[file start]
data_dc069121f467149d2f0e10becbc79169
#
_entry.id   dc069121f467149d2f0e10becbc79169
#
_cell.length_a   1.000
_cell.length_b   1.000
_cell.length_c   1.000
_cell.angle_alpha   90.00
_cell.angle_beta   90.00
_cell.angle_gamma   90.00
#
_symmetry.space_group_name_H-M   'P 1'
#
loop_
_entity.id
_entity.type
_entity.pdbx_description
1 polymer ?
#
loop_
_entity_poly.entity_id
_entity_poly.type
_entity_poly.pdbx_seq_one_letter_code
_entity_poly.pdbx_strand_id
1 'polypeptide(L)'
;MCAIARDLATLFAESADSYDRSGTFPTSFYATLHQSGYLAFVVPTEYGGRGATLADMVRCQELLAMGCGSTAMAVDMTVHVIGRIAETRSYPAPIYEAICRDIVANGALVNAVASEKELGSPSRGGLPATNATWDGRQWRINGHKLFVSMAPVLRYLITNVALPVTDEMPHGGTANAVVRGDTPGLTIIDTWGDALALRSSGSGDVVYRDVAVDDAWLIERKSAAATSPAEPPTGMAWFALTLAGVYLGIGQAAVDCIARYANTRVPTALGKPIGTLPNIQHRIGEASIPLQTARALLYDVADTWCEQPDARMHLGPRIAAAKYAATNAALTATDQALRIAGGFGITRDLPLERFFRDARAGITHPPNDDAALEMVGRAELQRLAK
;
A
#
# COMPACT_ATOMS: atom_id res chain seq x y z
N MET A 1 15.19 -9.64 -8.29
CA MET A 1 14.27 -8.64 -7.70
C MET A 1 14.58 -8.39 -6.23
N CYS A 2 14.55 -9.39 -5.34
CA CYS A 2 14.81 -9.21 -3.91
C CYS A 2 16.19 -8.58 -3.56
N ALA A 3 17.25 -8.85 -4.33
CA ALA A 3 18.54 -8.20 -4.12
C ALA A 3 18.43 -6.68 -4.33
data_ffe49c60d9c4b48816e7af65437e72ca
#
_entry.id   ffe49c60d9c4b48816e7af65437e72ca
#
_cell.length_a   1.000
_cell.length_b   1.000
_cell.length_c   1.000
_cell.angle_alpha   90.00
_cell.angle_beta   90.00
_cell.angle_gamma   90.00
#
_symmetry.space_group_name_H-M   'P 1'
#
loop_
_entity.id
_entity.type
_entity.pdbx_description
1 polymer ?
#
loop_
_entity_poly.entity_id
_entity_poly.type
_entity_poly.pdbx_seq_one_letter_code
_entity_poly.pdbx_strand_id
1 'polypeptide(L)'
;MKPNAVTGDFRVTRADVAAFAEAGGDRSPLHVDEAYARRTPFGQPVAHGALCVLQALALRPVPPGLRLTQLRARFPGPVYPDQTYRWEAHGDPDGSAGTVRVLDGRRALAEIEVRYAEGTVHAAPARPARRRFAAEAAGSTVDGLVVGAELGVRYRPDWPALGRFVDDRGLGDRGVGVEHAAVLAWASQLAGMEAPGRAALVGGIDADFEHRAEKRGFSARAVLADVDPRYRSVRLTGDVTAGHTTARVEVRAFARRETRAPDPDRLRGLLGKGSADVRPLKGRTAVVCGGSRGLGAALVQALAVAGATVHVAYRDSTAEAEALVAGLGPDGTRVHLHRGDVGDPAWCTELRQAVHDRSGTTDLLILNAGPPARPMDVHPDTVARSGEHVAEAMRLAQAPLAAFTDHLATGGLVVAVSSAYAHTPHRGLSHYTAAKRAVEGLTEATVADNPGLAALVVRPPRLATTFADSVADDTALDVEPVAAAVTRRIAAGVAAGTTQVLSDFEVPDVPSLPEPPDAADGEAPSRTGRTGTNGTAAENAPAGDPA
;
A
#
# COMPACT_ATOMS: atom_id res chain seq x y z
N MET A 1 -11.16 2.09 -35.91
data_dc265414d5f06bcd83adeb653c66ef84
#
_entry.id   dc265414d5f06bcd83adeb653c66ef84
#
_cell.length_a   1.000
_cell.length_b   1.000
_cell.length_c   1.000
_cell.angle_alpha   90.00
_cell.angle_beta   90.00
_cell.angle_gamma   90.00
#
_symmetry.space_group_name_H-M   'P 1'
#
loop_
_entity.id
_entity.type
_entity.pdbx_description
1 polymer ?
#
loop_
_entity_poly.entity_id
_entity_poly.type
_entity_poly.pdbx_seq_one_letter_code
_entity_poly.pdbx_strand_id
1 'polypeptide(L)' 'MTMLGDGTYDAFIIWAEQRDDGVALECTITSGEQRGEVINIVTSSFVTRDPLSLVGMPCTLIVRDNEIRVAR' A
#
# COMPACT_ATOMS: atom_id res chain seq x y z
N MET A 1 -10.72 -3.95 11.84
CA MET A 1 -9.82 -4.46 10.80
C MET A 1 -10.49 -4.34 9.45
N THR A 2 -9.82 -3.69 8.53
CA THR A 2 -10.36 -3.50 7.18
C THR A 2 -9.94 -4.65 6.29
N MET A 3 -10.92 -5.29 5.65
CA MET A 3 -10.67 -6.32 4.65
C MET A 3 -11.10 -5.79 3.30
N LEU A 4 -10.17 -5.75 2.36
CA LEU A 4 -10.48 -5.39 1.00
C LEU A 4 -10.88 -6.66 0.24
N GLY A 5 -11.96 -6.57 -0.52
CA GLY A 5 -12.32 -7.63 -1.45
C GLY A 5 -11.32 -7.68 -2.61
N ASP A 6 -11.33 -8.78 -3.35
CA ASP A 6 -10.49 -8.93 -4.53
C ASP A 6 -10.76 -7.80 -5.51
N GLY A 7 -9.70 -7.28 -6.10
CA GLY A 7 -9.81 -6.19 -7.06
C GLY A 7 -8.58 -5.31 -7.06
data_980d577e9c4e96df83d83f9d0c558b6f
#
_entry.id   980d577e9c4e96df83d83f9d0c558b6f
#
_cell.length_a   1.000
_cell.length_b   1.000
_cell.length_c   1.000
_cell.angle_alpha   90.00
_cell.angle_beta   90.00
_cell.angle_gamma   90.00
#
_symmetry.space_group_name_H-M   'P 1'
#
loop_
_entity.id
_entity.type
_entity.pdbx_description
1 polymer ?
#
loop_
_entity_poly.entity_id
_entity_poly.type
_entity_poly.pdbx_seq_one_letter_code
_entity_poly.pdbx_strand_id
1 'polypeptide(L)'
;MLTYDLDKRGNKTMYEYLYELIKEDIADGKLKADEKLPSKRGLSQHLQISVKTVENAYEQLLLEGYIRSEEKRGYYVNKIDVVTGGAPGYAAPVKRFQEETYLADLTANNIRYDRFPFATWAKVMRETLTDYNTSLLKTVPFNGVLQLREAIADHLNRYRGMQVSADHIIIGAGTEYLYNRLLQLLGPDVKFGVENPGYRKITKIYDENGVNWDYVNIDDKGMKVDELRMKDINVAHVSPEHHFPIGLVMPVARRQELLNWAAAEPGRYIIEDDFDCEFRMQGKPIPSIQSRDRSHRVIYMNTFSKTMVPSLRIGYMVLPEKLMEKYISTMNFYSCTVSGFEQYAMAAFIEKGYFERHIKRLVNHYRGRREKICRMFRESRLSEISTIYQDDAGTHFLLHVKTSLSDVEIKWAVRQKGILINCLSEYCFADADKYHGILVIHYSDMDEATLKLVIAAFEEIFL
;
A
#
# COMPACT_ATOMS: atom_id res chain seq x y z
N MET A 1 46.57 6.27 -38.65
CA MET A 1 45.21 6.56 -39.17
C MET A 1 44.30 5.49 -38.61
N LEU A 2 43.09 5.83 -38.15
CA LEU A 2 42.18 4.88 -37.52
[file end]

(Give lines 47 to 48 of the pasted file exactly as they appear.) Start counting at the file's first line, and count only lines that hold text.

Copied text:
_cell.angle_alpha   90.00
_cell.angle_beta   90.00